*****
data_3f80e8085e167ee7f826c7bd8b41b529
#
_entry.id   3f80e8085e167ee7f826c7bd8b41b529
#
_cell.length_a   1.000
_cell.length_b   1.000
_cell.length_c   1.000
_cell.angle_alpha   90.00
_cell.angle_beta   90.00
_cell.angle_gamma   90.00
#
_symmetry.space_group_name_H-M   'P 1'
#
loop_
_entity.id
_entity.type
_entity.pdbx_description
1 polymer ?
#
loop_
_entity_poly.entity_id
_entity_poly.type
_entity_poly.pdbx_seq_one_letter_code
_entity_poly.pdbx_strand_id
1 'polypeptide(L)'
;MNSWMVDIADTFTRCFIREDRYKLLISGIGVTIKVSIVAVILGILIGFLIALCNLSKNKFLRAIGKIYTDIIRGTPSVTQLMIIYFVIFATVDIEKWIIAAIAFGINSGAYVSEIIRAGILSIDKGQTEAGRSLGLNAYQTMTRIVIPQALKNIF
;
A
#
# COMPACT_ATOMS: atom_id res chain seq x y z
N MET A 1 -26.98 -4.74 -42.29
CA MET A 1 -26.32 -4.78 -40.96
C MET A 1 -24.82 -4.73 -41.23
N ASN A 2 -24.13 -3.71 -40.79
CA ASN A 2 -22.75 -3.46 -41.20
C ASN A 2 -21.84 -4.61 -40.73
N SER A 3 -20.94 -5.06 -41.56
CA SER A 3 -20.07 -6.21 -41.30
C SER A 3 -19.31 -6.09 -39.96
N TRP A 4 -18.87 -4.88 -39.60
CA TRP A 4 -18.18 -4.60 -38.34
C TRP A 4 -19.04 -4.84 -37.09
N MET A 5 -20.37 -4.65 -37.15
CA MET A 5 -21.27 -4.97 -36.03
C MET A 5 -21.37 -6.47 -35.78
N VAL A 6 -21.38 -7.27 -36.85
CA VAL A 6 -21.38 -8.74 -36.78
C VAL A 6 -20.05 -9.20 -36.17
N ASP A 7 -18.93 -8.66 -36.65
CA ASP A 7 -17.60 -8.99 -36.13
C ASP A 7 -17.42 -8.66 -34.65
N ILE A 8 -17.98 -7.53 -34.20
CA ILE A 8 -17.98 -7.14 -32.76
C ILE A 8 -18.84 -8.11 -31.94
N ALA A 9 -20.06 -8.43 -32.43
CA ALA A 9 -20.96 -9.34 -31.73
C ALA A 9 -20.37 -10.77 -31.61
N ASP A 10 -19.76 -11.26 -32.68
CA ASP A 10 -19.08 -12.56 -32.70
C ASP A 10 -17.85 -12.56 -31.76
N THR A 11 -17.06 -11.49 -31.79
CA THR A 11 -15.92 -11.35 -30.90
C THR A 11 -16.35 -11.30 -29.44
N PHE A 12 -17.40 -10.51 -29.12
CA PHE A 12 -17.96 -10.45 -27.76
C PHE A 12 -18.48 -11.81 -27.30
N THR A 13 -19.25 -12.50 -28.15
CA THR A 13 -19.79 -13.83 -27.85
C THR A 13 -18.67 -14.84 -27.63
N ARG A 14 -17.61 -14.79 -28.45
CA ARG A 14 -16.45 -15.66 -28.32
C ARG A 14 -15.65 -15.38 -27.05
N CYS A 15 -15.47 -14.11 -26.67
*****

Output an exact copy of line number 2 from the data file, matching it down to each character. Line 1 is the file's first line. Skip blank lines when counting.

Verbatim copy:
#